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The course introduces students to the diverse realities of youth with a focus on youth in multiple contexts. Students will explore issues that place youth outside the margins of dominant society that often increases the level of prejudice and discrimination against them. Throughout the course students will engage in current debates within five key sections: Transgressing masculinities and femininities; Embodied identity; Youth technologies, spaces and things; Negotiating sexualities; Missing youth rights. Each of these sections will introduce diverse youth perspectives, issues, challenges and debates, and encourages students to critically consider the responses, models, theoretical frameworks used in youth work and human service sectors in general.
The inclusion of current research from staff and postgraduate students ensures that the course is “cutting edge”: It offers a comprehensive overview of the significant issues experienced by youth.
To foster students' ability to think critically and to carry out independent research and writingDevelop knowledge of the ideas, concepts, and theories used to understand youth in a context of changeEnable students to critically consider and reflect upon the complexities and tension for youth directed services.
This course will provide students with an opportunity to develop the Graduate Attributes specified below:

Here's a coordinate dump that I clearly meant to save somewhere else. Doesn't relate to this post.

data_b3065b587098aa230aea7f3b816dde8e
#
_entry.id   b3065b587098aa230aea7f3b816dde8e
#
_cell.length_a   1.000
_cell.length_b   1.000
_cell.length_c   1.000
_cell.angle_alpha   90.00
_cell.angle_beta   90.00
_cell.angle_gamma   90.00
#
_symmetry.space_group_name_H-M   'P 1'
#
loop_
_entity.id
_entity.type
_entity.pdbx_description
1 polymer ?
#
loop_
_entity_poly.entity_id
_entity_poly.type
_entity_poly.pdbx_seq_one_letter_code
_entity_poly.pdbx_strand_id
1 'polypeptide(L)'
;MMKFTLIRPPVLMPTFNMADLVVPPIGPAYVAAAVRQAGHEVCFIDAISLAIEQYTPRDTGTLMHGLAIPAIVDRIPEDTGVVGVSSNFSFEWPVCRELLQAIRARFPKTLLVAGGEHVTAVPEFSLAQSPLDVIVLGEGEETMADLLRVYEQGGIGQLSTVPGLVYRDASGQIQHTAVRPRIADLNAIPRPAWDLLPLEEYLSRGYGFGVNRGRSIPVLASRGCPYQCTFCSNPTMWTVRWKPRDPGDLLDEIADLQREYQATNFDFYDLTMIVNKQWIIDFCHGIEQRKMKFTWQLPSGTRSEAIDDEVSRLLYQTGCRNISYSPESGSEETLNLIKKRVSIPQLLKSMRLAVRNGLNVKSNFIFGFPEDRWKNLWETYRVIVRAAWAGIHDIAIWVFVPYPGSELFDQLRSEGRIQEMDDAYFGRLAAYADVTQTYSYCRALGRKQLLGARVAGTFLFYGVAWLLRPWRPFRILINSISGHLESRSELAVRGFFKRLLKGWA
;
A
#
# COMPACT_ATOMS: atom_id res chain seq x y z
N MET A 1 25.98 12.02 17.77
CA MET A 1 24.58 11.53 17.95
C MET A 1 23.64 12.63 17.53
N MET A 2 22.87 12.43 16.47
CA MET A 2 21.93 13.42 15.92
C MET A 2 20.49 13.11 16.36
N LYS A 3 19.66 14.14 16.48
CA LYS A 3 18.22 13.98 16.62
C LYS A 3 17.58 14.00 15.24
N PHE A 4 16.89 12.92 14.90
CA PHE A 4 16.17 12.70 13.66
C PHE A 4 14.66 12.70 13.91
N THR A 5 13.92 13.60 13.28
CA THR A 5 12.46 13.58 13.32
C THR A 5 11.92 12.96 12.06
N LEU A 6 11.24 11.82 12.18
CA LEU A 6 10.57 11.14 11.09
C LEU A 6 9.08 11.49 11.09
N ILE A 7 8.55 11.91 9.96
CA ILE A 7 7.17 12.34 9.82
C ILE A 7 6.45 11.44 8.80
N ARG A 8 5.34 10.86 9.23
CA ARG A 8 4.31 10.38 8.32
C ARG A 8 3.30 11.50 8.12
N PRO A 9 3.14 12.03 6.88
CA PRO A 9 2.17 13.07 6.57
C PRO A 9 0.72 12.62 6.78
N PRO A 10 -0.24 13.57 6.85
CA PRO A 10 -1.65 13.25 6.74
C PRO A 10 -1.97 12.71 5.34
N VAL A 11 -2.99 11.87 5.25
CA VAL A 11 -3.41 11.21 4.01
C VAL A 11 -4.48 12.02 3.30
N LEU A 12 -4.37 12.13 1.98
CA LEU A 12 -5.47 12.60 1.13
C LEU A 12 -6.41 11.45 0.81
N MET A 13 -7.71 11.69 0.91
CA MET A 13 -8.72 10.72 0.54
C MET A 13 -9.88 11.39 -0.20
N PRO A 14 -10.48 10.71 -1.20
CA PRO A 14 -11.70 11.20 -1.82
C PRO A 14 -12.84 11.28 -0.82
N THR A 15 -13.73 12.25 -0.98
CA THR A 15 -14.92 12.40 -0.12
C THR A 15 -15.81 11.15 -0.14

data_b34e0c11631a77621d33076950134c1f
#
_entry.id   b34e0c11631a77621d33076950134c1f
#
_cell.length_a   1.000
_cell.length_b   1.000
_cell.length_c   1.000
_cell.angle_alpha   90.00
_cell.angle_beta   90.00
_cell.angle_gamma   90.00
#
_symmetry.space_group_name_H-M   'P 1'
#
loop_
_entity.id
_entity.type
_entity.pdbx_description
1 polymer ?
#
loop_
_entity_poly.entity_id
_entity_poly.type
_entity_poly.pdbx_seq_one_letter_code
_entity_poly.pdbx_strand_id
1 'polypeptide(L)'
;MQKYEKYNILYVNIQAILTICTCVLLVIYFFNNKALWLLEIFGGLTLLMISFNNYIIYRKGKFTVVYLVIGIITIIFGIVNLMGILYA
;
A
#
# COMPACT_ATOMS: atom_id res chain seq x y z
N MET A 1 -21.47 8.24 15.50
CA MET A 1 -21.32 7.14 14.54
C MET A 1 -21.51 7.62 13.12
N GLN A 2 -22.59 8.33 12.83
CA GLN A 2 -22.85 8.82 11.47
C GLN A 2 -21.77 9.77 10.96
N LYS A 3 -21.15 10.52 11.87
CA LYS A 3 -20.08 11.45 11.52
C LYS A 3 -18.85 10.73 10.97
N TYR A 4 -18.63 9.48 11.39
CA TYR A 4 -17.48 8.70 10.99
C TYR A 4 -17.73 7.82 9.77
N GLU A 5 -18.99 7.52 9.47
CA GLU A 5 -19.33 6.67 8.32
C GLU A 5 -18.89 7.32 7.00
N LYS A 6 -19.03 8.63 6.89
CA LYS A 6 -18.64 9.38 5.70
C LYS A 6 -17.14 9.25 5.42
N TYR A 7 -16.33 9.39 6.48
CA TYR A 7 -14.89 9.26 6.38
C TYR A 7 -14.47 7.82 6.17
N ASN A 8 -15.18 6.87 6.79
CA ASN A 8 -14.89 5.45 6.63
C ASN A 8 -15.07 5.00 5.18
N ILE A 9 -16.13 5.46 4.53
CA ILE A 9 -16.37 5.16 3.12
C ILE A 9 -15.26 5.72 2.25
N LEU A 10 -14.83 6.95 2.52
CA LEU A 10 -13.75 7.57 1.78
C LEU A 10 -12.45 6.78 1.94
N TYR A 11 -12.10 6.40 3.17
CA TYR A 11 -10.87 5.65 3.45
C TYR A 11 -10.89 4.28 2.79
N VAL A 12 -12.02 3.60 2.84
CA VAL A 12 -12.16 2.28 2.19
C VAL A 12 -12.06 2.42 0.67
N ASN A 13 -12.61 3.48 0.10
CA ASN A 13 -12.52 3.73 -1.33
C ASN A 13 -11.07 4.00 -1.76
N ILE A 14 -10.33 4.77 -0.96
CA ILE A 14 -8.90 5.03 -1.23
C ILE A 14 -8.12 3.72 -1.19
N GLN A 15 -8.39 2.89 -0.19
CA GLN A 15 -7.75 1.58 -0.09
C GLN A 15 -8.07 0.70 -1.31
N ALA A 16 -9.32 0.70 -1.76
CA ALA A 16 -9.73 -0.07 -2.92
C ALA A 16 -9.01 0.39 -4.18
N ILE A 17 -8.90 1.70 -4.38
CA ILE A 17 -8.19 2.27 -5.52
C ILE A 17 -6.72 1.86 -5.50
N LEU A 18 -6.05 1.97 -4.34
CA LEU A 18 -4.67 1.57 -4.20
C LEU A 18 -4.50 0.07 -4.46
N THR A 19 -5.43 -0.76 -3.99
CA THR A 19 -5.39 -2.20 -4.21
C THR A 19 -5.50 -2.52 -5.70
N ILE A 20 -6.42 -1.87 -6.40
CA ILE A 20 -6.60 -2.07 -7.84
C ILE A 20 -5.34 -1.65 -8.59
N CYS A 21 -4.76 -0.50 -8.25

Critically competent in a core academic discipline of their award
Students know and can critically evaluate and, where applicable, apply this knowledge to topics/issues within their majoring subject.
Employable, innovative and enterprising
Students will develop key skills and attributes sought by employers that can be used in a range of applications.
Biculturally competent and confident
Students will be aware of and understand the nature of biculturalism in Aotearoa New Zealand, and its relevance to their area of study and/or their degree.
Engaged with the community
Students will have observed and understood a culture within a community by reflecting on their own performance and experiences within that community.
Students will comprehend the influence of global conditions on their discipline and will be competent in engaging with global and multi-cultural contexts.
Students must attend one activity from each section.
Maria-Victoria Perez Y Perez
White, R. D.1956- , Wyn, Johanna, Robards, Brady;
Youth & society;
Oxford University Press, 2017.
Course readings and resources will be available on LEARN
Referencing for Social Work & Human Services
Academic Integrity Guidance for Staff and Students
Using EndNote for referencing
Writing guides for Social Work & Human Services
Policy and Procedures on Due Dates, Return Dates and Reconsiderations for Assignments
A-Z of Services and Support
Course readings and resources will be available on LEARNAll assignments are submitted online.
Domestic fee $761.00
International fee $3,188.00
* Fees include New Zealand GST and do not include any programme level discount or additional course related expenses.
For further information see
Language, Social and Political Sciences.